We followed the Brotherhood’s and the Salfis’ shows and their media and aimed to show our viewers what they thought about us.  This was not an easy task.  Their programs went on for hours.  No one actually watched them except their followers.  Yet we had to watch the endless hours of bullshit to show the country what kind of sick minds these people had.  My team had to endure the same agony Jon Stewart’s team had to go through while watching Fox News.  Now that’s truly torture.
    —    Bassem Youssef
From his book:  “Revolution For Dummies
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On This Day In:
2016 Overtaken
2015 Alone Praying
2014 A Full Man
2013 Off Defending The Universe
Taking Precautions
2012 Never, Never, Never
2011 Testing 1, 2, 3

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I asked him [Jon Stewart] about the fans.  I said, “There are too many people who expect a certain, directed kind of sarcasm.  I feel they want me to continue making fun of people who are no longer in power.  I can’t do that.  It is not right.  I am afraid that I will lose a lot of my fans.  I lot of people will hate me when they see I went against them.”
“Well, yes, that might happen,” he replied.  “So tell me, what else are you afraid of?  Your safety?  That they might jail you?  What?  What is you biggest fear?”
I thought about it for a minute and said, “Well, if they put me in jail that will make them look too stupid.”
“I agree,” he said.
“I guess it is just the fact that I might lose the popularity and the support,” I finally admitted.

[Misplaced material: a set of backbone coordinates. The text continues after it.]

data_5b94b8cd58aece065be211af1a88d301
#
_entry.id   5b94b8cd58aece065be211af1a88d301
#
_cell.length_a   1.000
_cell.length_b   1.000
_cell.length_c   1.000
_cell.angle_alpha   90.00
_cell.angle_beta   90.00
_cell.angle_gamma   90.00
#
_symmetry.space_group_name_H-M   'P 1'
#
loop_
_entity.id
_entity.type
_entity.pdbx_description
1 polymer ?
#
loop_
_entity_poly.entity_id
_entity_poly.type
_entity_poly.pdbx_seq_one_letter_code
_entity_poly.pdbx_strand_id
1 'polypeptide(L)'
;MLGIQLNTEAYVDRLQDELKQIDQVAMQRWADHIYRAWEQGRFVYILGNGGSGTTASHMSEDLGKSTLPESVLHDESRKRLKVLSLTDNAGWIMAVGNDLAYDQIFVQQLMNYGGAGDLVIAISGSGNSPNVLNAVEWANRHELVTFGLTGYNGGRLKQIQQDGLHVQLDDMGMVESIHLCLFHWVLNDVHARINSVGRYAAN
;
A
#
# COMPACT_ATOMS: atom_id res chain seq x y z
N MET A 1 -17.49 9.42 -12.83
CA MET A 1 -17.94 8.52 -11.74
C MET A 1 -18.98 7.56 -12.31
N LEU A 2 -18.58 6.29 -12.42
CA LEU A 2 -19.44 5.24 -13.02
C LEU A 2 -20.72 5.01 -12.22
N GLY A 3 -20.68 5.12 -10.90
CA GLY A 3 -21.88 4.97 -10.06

“Well, my friend,” he said, “that is true courage.  Standing up for what you believe might not be what the people want.  You’re staying true to yourself no matter what the consequences are, though… that is true integrity.  Bassem, remember when I visited you in Egypt?  I told you that you need to ask yourself, what do you want to do?  Do you want to do comedy?  Or do you want to do something that lasts longer?  When you answer that, you will know what to do.”
“Dude, you never fail to impress me,” I said.
“Well, I am not in your shoes, and I can’t imagine being in your position.  We sometimes take freedom of speech for granted in the U.S.  It is people like you that will have to carve out their own space.  Whether you succeed or you fail, you have already made your mark in history.”
I realized how far I had come in only two years.  And here was my idol cheering me on.  His words echoed in my head:  “Write what you really feel, you will find a way.  If you are afraid, make fun of your fear.  If you can’t speak, make fun of that.”
     —     Bassem Youssef
From his book:  “Revolution For Dummies